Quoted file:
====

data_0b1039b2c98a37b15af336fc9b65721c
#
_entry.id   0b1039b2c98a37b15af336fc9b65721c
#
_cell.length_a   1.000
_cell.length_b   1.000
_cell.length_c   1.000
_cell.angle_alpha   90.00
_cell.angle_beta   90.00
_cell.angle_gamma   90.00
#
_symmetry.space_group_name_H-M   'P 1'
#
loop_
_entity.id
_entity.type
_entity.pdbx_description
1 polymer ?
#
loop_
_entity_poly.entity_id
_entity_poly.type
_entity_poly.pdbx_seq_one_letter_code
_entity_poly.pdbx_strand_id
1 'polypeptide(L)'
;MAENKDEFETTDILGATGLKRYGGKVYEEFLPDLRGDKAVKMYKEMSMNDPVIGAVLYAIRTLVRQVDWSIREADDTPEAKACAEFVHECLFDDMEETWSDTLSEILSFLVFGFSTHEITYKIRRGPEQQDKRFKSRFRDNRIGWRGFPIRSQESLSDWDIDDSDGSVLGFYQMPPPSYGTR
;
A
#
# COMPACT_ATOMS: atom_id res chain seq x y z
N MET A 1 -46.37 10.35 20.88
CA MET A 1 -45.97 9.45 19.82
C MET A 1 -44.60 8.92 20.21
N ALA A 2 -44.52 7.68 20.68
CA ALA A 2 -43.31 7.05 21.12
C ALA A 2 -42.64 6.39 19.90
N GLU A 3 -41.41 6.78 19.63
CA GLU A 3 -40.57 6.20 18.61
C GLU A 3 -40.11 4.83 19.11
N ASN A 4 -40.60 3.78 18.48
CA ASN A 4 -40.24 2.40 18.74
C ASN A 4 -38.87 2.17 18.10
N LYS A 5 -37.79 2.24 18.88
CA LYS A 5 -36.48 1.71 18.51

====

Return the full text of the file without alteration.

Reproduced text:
data_0b1039b2c98a37b15af336fc9b65721c
#
_entry.id   0b1039b2c98a37b15af336fc9b65721c
#
_cell.length_a   1.000
_cell.length_b   1.000
_cell.length_c   1.000
_cell.angle_alpha   90.00
_cell.angle_beta   90.00
_cell.angle_gamma   90.00
#
_symmetry.space_group_name_H-M   'P 1'
#
loop_
_entity.id
_entity.type
_entity.pdbx_description
1 polymer ?
#
loop_
_entity_poly.entity_id
_entity_poly.type
_entity_poly.pdbx_seq_one_letter_code
_entity_poly.pdbx_strand_id
1 'polypeptide(L)'
;MAENKDEFETTDILGATGLKRYGGKVYEEFLPDLRGDKAVKMYKEMSMNDPVIGAVLYAIRTLVRQVDWSIREADDTPEAKACAEFVHECLFDDMEETWSDTLSEILSFLVFGFSTHEITYKIRRGPEQQDKRFKSRFRDNRIGWRGFPIRSQESLSDWDIDDSDGSVLGFYQMPPPSYGTR
;
A
#
# COMPACT_ATOMS: atom_id res chain seq x y z
N MET A 1 -46.37 10.35 20.88
CA MET A 1 -45.97 9.45 19.82
C MET A 1 -44.60 8.92 20.21
N ALA A 2 -44.52 7.68 20.68
CA ALA A 2 -43.31 7.05 21.12
C ALA A 2 -42.64 6.39 19.90
N GLU A 3 -41.41 6.78 19.63
CA GLU A 3 -40.57 6.20 18.61
C GLU A 3 -40.11 4.83 19.11
N ASN A 4 -40.60 3.78 18.48
CA ASN A 4 -40.24 2.40 18.74
C ASN A 4 -38.87 2.17 18.10
N LYS A 5 -37.79 2.24 18.88
CA LYS A 5 -36.48 1.71 18.51